Portfolio Management Theories: Dow Jones & Random Walk Theory. When we think of investing, we also think of consulting an expert Portfolio Manager. Why not become your own Portfolio Manager? These theories will help you understand various Portfolio Analysis Techniques. Now Scroll down below n check more details for “Portfolio Management Theories”

Portfolio Management Theories, Various Types

Dow Jones Theory:

This theory was formulated by Charles H. Dow.

The Dow Jones Theory is probably the most popular, oldest and most famous theory regarding the behavior of stock market prices.

The Dow Theory’s purpose is to determine where the market is and where is it going.


It classifies the movements of the prices on the share market into three major categories:

  • Primary Movements,
  • Secondary Movements, and
  • Daily Fluctuations.
  • Primary Movements: They reflect the trend of the stock market & last from one year to three years, or sometimes even more. During a Bull phase, the primary trend is that of rise in prices. During a Bear Phase, the primary trend is that of fall in prices.
  • Secondary Movements: These movements are opposite in direction to the primary movements and are shorter in duration. These movements normally last from three weeks to three months.
  • Daily Movements: There are irregular fluctuations which occur every day in the market. These fluctuations are without any definite trend.

Benefit of Dow – Jones Theory:

  • Timings of Investments: Investor can choose the appropriate time for his investment / divestment Investment should be made in shares when their prices have reached the lowest level, and sell them at a time when they reached the highest peak.
  • Identification of Trend: Using Dow-Jones theory, the correct and appropriate movement in the market Prices can be identified, and depending on the investor’s preference, decisions can be taken.

Markowitz Model of Risk-Return Optimization:

Markowitz model provides a theoretical framework for analysis of risk-return choices. The concept of efficient portfolios has been enunciated in this model. A portfolio is efficient when it yields highest return for a particular level of risk or minimizes risk for a specified level of expected return.

The Markowitz model makes the following assumptions regarding investor behavior: Investors consider each investment alternative as being represented by a probability distribution of expected returns over some holding period.

Investors maximize one period expected utility and possess utility curve, which demonstrates diminishing marginal utility of wealth.

Individuals estimate risk on the basis of variability of expected returns.

Investors base decisions solely on expected return and variance of returns only.

At a given risk level, higher returns are preferred to lower returns. Similarly for a given level of expected returns, investors prefer less risk to more risk.

Random Walk Theory:

Random walk theory gained popularity in 1973 when Burton Malkiel wrote a book “A Random Walk down Wall Street”, which is now regarded as an investment classic.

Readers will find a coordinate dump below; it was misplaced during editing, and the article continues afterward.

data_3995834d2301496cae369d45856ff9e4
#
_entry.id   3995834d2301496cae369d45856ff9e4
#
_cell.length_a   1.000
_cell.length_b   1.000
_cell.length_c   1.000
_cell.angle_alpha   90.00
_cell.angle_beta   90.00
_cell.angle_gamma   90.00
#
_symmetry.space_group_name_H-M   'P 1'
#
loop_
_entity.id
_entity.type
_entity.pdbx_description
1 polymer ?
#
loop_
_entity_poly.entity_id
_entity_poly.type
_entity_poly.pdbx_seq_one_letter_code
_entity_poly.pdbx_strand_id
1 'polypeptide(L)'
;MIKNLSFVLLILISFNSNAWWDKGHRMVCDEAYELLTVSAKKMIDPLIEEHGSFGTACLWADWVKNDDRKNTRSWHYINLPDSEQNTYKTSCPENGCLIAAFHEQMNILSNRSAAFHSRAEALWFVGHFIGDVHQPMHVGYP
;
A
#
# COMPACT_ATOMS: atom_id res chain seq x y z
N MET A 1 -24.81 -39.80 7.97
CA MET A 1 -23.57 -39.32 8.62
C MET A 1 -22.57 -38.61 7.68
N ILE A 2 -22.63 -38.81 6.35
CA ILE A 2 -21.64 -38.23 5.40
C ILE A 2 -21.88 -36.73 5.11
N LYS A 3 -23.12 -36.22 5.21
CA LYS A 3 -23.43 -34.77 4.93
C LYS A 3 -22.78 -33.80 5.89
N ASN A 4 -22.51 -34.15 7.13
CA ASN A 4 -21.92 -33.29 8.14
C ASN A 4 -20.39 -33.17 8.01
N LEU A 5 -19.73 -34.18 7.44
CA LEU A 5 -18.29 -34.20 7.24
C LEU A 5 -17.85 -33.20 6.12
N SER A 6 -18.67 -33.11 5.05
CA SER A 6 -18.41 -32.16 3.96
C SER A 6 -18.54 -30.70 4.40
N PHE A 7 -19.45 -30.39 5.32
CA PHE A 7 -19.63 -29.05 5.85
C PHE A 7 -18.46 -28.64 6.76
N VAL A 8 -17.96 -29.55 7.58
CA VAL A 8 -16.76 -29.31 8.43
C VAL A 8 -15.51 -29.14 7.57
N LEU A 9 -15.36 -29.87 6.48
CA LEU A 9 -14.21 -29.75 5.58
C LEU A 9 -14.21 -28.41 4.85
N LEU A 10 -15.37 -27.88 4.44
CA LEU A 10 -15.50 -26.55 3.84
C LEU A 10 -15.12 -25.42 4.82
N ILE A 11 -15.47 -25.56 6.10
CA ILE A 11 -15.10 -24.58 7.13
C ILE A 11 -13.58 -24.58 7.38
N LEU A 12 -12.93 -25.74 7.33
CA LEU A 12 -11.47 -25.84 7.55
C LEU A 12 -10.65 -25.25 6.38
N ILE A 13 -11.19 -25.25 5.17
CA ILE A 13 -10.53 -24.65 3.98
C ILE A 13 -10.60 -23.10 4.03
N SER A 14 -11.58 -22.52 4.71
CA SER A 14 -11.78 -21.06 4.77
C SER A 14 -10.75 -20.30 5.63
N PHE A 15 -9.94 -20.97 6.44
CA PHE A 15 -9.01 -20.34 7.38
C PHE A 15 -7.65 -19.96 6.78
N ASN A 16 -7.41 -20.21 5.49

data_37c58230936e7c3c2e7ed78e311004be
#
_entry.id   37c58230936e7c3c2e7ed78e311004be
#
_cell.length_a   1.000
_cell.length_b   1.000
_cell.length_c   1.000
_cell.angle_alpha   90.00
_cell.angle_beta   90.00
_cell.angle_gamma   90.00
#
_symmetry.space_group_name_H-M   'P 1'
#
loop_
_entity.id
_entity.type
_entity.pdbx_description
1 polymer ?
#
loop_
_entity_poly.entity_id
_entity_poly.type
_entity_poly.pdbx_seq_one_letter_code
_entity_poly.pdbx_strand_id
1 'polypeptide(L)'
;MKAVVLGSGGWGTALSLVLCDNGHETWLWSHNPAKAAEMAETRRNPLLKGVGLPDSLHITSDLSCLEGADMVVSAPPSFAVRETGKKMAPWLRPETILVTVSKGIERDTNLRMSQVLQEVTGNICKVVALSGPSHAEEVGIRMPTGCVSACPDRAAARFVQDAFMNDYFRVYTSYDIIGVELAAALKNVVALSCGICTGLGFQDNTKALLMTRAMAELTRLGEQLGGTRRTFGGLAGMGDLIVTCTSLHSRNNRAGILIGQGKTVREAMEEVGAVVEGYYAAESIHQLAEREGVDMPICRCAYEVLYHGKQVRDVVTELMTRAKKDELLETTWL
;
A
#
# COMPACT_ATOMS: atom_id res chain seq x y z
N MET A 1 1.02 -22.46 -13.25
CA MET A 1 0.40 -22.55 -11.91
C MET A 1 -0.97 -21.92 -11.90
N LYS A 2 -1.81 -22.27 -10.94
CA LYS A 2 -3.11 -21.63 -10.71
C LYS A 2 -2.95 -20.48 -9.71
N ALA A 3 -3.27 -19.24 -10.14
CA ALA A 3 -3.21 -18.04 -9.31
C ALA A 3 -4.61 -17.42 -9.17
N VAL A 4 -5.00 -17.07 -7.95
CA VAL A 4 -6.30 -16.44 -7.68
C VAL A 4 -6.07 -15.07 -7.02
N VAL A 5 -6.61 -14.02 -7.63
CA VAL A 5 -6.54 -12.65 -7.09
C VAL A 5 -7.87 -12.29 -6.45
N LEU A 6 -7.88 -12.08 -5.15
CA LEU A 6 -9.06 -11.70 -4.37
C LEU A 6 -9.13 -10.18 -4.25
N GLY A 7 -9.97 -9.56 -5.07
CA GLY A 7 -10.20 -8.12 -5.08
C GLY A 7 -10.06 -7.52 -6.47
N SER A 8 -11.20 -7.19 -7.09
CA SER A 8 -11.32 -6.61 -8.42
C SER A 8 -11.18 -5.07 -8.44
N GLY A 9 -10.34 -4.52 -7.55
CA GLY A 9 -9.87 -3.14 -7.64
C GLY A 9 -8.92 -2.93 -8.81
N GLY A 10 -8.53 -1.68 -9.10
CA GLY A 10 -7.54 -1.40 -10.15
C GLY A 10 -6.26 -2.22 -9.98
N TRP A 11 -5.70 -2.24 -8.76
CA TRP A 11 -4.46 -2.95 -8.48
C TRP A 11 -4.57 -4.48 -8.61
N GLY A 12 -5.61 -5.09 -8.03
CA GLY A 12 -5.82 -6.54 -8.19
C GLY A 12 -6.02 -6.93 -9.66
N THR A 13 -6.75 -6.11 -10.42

It’s a stock market theory that states that the past movement or direction of the price of a stock or overall market cannot be used to predict its future movement. It propounds that stocks take a random and unpredictable path and no connection can be established between two successive peaks (high price of stocks) and troughs (low price of stocks). The chance of a stock’s future price going up is the similar as chance of its going down. A follower of random walk believes it is impossible to outperform the market without assuming additional risk. This is because; the price trends are not the result of any underlying factors, but represent a statistical expression of past data.

Capital Asset Pricing Model:

Capital asset pricing model (CAPM) helps to work out the required rate of return required by investor in the form of equity investment. It establishes a linear relationship between the required rate of return of a security and its beta (β).

CAPM model is based on certain assumptions:

  • Market efficiency: the capital market efficiency means that share prices reflect all available information.
  • Risk aversion and mean variance optimization: investors are risk averse. They evaluate a security’s return and risk in terms of expected return and variance or standard deviation respectively. They prefer the highest expected return for a given level of risk. This implies that the investors are mean variance optimizers and they form efficient portfolios.
  • Homogenous expectations: all investors have the same expectations about expected returns and risks of securities.
  • Single time period: all investors’ decisions are based on a single time period.
  • Risk-free rate: all investors can lend and borrow at a risk-free rate of interest.
  • No Taxes: there exist no taxes whether personal or corporate.
  • No Transaction cost: Transaction in securities is without any transaction cost.

These models will help you in your analysis regarding best portfolios.

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